The population pharmacokinetic model (built on 1795 subjects from 6 phase 1 trials and 5 phase 2 and 3 trials, with a total of 18 530 pharmacokinetic samples from many different countries and ethnicities) confirmed not only the observed differences in pharmacokinetics upon the initiation of paliperidone palmitate treatment but also that differences between the gluteal and deltoid injection sites become less apparent after multiple injections.10 The final covariate model indicated that, among other variables, injection site had a significant influence also on the first-order absorption rate constant (ka), indicating a slower absorption rate after gluteal injection. However, paliperidone palmitate offered complete bioavailability of paliperidone at all dose strengths and from both injection sites.10 Taken together, these data confirm that the total exposure at steady state is similar between the deltoid and gluteal injection sites.

We acknowledge that, in principle, the time to reach steady state is longer for the gluteal injection site. This is why the 2 initiation doses of once-monthly paliperidone palmitate are required to be administered in the deltoid muscle, in addition to the requirement for weight-based selection of the appropriate needle size for administration, to rapidly attain therapeutic concentrations. Therefore, Yin et al did not provide the appropriate background and context when they state that “The US Food and Drug Administration (FDA) also reviewed this data and commented that ‘compared with deltoid injections, repeated administration in the gluteal muscle resulted in a delayed time to achieve steady state (approximately 4 weeks longer)’.1

In summary, the results of multiple studies of paliperidone palmitate indicate that, at the initiation of treatment, injection in the deltoid muscle results in higher initial exposures compared with injection in the gluteal muscle. After multiple injections and at steady state, the difference in exposure between gluteal and deltoid muscles is less apparent. In view of the totality of the evidence as described in this letter, we do not agree with the statement by Yin et al1 that the deltoid and gluteal injection sites are not interchangeable or therapeutically not equivalent.

Paulien Ravenstijn, PhD
Janssen Research & Development
LLC, a Division of Janssen
Pharmaceutica NV
Beerse, Belgium
[email protected]
Mahesh Samtani, PhD
Janssen Research & Development
LLC, Raritan, NJ
Alberto Russu, PhD
Janssen Research & Development
LLC, a Division of Janssen
Pharmaceutica NV
Beerse, Belgium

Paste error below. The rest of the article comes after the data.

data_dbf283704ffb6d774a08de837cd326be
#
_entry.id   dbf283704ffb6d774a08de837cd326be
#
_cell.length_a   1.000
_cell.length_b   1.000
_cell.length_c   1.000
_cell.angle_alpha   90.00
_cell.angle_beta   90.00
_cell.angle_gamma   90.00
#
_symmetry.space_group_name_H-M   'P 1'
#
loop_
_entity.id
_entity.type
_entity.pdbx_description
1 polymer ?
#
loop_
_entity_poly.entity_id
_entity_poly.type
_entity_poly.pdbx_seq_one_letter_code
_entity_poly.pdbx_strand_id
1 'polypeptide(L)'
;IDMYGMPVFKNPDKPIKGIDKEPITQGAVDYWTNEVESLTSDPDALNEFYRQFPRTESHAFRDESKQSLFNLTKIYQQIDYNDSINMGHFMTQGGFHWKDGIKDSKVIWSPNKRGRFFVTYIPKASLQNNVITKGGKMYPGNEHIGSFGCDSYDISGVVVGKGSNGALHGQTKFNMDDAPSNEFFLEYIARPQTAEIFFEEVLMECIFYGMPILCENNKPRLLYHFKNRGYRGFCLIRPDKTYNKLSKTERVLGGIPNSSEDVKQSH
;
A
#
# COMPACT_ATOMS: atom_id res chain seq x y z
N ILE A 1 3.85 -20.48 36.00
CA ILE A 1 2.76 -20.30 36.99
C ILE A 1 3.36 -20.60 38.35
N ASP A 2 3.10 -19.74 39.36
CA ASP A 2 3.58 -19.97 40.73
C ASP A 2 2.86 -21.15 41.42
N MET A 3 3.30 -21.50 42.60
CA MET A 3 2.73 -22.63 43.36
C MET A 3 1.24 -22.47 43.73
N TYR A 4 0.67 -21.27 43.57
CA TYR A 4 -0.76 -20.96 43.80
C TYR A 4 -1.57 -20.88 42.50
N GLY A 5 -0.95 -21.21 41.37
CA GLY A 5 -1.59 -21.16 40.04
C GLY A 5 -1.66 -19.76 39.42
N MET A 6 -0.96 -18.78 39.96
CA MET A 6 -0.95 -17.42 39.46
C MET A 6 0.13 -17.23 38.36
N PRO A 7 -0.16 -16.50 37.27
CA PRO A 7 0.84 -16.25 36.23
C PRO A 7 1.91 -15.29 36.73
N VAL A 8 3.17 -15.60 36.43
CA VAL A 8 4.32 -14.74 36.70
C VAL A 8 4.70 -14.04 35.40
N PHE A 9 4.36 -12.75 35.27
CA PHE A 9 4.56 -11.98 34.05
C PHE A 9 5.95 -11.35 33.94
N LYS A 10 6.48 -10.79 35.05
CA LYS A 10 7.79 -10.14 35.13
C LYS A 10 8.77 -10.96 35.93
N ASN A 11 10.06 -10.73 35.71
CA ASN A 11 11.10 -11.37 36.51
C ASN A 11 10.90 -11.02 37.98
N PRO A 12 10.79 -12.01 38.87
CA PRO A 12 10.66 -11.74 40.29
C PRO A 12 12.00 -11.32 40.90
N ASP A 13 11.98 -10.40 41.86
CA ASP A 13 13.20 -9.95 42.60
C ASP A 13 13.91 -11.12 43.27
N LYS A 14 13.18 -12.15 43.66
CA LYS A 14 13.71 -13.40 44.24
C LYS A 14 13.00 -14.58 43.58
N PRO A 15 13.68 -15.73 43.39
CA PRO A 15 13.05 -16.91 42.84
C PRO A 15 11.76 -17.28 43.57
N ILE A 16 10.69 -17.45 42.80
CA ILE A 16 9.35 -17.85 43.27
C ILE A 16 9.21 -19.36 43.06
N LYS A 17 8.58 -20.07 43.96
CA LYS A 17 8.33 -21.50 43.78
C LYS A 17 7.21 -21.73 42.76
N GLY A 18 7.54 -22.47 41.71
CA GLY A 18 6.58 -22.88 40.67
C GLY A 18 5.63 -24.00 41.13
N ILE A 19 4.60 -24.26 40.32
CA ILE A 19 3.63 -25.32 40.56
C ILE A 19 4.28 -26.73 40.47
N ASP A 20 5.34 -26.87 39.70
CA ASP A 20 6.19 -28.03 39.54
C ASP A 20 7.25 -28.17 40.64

David Hough, MD
Srihari Gopal, MD
Janssen Research & Development
LLC, Titusville, NJ


The authors thank Ellen Baum, PhD, for editorial assistance provided for this Letter to the Editors. They also thank Theresa Carneiro for assistance with formatting and submission.


All authors are employees of Janssen Research & Development LLC, a Johnson & Johnson company. Both the 1- and 3-month formulations of paliperidone palmitate were developed by Janssen Research & Development, and the authors participated in the development programs. The company also provided a formal review of this letter before submission to the journal.


1. Yin J, Collier AC, Barr AM, et al. Paliperidone palmitate long-acting injectable given intramuscularly in the deltoid versus the gluteal muscle: are they therapeutically equivalent? J Clin Psychopharmacol. 2015;35:447–449.
2. Cockshott WP, Thompson GT, Howlett LJ, et al. Intramuscular or intralipomatous injections? N Engl J Med. 1982;307:356–358.
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4. Evans EF, Proctor JD, Fratkin MJ, et al. Blood flow in muscle groups and drug absorption. Clin Pharmacol Ther. 1975;17:44–47.
5. Hough D, Lindenmayer JP, Gopal S, et al. Safety and tolerability of deltoid and gluteal injections of paliperidone palmitate in schizophrenia. Prog Neuropsychopharmacol Biol Psychiatry. 2009;33:1022–1031.
6. Cleton A, Rossenu S, Crauwels H, et al. A single-dose, open-label, parallel, randomized, dose-proportionality study of paliperidone after intramuscular injections of paliperidone palmitate in the deltoid or gluteal muscle in patients with schizophrenia. J Clin Pharmacol. 2014;54:1048–1057.
7. Rossenu S, Cleton A, Hough D, et al. Pharmacokinetic profile after multiple deltoid or gluteal intramuscular injections of paliperidone palmitate in patients with schizophrenia. Clin Pharmacol Drug Dev. 2015;4:270–278.
8. Samtani MN, Gopal S, Gassmann-Mayer C, et al. Dosing and switching strategies for paliperidone palmitate: based on population pharmacokinetic modelling and clinical trial data. CNS Drugs. 2011;25:829–845.
9. US Food and Drug Administration. Clinical Pharmacology and Biopharmaceutics Review. Available at Accessed October 2015.
10. Samtani MN, Vermeulen A, Stuyckens K. Population pharmacokinetics of intramuscular paliperidone palmitate in patients with schizophrenia: a novel once-monthly, long-acting formulation of an atypical antipsychotic. Clin Pharmacokinet. 2009;48:585–600.